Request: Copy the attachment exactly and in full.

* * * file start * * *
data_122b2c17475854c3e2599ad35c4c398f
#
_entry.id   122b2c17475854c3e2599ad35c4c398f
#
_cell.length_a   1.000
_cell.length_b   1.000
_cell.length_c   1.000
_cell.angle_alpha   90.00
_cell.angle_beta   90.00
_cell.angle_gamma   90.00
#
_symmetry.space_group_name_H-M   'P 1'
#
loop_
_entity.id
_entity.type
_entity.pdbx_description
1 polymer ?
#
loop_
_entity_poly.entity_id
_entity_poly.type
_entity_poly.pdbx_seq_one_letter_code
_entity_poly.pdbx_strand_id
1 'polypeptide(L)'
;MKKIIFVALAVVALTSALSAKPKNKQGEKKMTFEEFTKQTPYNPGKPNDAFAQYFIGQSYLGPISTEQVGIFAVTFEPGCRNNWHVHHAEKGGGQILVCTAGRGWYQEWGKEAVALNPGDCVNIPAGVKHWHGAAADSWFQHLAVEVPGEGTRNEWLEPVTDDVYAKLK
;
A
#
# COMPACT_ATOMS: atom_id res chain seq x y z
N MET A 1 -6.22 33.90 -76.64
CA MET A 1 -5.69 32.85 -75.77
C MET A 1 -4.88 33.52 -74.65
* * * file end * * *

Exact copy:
data_122b2c17475854c3e2599ad35c4c398f
#
_entry.id   122b2c17475854c3e2599ad35c4c398f
#
_cell.length_a   1.000
_cell.length_b   1.000
_cell.length_c   1.000
_cell.angle_alpha   90.00
_cell.angle_beta   90.00
_cell.angle_gamma   90.00
#
_symmetry.space_group_name_H-M   'P 1'
#
loop_
_entity.id
_entity.type
_entity.pdbx_description
1 polymer ?
#
loop_
_entity_poly.entity_id
_entity_poly.type
_entity_poly.pdbx_seq_one_letter_code
_entity_poly.pdbx_strand_id
1 'polypeptide(L)'
;MKKIIFVALAVVALTSALSAKPKNKQGEKKMTFEEFTKQTPYNPGKPNDAFAQYFIGQSYLGPISTEQVGIFAVTFEPGCRNNWHVHHAEKGGGQILVCTAGRGWYQEWGKEAVALNPGDCVNIPAGVKHWHGAAADSWFQHLAVEVPGEGTRNEWLEPVTDDVYAKLK
;
A
#
# COMPACT_ATOMS: atom_id res chain seq x y z
N MET A 1 -6.22 33.90 -76.64
CA MET A 1 -5.69 32.85 -75.77
C MET A 1 -4.88 33.52 -74.65